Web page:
The world is full of disagreement. Throughout our lives we encounter people who have different views from us on a wide range of topics. In some cases, these views may be held very intensely, leading to arguments, conflict, and at worst violence. If you have ever tried to change people’s minds, it can appear to be a futile process. Why is that so?
According to Adam Grant, part of the reason that disagreements are rarely resolved is because people don’t know how to engage in thoughtful debate. He argues in his new book, Think Again, that most people fall to one of three default modes of persuasion. In a recent article in Inc. magazine, contributor Jessica Stillman describes these modes this way:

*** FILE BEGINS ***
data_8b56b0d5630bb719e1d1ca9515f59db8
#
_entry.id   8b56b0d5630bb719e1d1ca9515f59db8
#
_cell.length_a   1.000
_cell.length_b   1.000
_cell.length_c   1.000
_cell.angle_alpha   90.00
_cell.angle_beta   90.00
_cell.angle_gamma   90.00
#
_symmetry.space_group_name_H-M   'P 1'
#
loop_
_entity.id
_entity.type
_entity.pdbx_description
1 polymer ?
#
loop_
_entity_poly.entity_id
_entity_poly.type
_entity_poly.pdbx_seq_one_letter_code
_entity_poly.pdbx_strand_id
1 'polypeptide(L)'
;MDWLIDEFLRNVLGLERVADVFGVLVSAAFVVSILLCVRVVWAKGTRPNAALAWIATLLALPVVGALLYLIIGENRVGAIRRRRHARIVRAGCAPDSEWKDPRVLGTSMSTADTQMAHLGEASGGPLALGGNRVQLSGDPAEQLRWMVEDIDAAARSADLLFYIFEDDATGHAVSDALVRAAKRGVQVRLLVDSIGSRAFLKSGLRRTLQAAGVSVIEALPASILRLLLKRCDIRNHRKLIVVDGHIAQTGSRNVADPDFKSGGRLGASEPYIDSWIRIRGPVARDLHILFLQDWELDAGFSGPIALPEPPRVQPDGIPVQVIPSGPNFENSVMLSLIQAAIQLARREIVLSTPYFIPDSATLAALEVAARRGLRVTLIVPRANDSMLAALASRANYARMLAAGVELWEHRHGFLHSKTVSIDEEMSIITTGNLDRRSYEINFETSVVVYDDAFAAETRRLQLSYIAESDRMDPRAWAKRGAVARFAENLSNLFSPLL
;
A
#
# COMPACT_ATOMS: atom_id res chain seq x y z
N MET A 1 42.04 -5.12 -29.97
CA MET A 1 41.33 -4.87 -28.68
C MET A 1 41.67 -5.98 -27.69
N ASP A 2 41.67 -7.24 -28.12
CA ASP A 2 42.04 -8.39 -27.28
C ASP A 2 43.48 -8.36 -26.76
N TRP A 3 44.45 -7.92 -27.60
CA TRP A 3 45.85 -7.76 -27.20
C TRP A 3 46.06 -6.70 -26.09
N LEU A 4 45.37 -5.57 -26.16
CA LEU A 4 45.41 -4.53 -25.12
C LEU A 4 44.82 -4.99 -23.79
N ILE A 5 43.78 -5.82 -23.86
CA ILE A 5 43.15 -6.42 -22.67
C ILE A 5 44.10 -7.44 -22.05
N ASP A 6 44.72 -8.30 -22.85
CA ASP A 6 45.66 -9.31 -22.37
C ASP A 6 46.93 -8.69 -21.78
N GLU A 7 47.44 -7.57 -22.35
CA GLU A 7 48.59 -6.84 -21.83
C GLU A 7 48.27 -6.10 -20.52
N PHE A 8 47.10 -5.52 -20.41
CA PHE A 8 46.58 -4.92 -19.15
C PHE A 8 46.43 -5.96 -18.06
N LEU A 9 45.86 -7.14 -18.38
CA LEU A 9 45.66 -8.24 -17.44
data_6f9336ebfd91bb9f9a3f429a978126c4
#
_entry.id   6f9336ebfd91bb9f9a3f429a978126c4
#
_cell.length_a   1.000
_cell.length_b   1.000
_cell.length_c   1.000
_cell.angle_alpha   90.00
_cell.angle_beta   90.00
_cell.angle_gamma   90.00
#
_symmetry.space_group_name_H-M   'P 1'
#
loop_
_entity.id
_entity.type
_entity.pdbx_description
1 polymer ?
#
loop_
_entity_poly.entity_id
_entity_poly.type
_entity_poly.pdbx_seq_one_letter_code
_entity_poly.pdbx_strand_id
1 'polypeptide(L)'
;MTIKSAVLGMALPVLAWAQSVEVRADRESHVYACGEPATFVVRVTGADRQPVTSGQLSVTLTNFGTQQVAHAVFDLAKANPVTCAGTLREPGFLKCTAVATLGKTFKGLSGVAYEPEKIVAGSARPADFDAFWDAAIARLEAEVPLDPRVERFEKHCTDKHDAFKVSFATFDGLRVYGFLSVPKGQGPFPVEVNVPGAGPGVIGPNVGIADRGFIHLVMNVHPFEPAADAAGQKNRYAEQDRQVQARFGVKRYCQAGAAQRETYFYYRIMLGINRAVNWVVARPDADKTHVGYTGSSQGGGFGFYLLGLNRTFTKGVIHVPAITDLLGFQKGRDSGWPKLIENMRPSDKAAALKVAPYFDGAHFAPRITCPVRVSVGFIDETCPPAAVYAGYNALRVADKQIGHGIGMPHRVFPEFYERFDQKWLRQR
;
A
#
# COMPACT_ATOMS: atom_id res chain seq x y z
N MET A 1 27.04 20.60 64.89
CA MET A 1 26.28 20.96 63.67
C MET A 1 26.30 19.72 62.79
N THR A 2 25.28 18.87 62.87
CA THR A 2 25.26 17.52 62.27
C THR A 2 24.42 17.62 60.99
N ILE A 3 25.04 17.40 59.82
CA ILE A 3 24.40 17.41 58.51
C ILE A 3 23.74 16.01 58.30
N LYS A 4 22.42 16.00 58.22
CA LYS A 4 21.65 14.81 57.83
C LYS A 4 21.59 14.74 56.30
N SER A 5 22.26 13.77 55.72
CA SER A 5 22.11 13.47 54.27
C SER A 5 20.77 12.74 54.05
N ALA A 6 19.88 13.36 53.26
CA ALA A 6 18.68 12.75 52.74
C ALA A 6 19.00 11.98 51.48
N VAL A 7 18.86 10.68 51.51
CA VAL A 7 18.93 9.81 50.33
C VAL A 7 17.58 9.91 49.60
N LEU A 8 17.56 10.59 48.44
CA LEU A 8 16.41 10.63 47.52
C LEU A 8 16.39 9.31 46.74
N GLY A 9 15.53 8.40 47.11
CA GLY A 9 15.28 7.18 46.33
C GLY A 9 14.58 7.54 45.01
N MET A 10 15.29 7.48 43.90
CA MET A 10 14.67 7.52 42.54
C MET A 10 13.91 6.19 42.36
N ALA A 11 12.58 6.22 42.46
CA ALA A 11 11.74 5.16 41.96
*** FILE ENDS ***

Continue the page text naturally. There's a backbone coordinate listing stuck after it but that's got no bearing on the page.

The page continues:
Preacher: “When we’re in preacher mode, we’re convinced we’re right,” explained Grant. From the salesman to the clergyman, this is the style you use when you’re trying to persuade others to your way of thinking.
Prosecutor: “When we’re in prosecutor mode, we’re trying to prove someone else wrong,” he continued.
Politician: It’s no shock that “when we’re in politician mode, we’re trying to win the approval of our audience.”
The problem with all three of these modes is that they rarely succeed in changing other person’s mind. In fact, they often create more resistance. Instead, Grant identifies a different approach to resolving disagreements.
Scientist: When you think like a scientist, “you favor humility over pride and curiosity over conviction,” Grant explained. “You look for reasons why you might be wrong; not just reasons why you must be right.”
This mode is challenging because it requires the maturity to accept that their position could be wrong. This vulnerability can become a bridge to connect people in a way that allows for understanding. To learn more, I invite you read Stillman’s article. If you want to dive deeper, please read Grant’s book, Think Again.